Movies & TV Stack Exchange is a question and answer site for movie and tv enthusiasts. Join them; it only takes a minute:

Sign up
Here's how it works:
  1. Anybody can ask a question
  2. Anybody can answer
  3. The best answers are voted up and rise to the top

Sometimes in comedies someone in a crowd is holding up a sign that says "JOHN 3:16"

Can someone explain me that joke, how it originated and why is used in a lot of movies?

share|improve this question
Related question with a good answer on that matter:… – atticae Jul 26 '14 at 17:26
up vote 15 down vote accepted

John 3:16, New International Version:

For God so loved the world that he gave his one and only Son, that whoever believes in him shall not perish but have eternal life.

Rollen Stewart used to go to loads and loads of sporting events in the 70's, and he would hold up a sign with just "John 3:16" on it. He was trying to spread a message. Other people started seeing it on TV (he was starting to get some camera time after a while) and they started bringing signs like that in the hopes of getting airtime, and also spreading the message. It became somewhat of a cliche, which was eventually made fun of in a lot of movies.

share|improve this answer
Thanks for the answer! – Matías Mar 8 '14 at 2:58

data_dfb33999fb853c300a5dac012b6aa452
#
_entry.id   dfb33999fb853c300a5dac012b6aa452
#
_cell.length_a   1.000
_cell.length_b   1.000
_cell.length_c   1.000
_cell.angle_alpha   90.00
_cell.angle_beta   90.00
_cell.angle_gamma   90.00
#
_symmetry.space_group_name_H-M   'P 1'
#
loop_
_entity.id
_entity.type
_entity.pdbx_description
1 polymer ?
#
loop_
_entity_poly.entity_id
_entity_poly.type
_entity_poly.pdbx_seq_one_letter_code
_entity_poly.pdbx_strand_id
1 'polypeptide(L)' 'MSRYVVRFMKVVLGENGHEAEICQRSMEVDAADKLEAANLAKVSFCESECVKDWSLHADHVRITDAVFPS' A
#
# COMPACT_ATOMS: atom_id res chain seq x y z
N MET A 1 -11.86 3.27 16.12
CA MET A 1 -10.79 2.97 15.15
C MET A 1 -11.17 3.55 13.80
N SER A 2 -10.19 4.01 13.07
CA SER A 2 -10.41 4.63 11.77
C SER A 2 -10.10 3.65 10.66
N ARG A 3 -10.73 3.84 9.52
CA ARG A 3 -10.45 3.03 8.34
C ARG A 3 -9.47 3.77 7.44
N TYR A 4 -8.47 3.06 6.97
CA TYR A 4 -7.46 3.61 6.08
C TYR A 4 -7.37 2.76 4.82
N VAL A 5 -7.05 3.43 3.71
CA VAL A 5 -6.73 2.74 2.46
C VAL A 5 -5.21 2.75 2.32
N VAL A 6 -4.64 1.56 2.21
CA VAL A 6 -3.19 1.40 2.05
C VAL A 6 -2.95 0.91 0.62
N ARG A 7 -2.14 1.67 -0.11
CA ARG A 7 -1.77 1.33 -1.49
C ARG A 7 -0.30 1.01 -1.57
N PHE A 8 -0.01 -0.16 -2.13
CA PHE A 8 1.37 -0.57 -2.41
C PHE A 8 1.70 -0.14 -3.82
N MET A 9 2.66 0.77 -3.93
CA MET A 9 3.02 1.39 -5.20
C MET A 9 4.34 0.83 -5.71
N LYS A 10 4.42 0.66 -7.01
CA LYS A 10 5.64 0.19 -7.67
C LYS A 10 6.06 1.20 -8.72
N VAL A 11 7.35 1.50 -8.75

That's an interesting fact, so it's an early meme? The more interesting question would probably be: Did people believe in what they had over their heads or even know about what it means? Just have to think about random shirts with English words worn by people not speaking a single word of English at all. – Mario Mar 8 '14 at 10:10
The Bible is pretty universal, so I'm sure they knew what it meant. – Johnny Bones Mar 8 '14 at 10:36
@JohnnyBones Well, the bible certainly is universal and I maybe can give some short summaries of some stuff in there, but I'm not sure mayn people can recitate a given line just from a paragraph number. – Napoleon Wilson Jul 24 '14 at 17:43
Long live AUSTIN 3:16 – Flaunting Aug 13 '14 at 15:16

Your Answer


By posting your answer, you agree to the privacy policy and terms of service.

Not the answer you're looking for? Browse other questions tagged or ask your own question.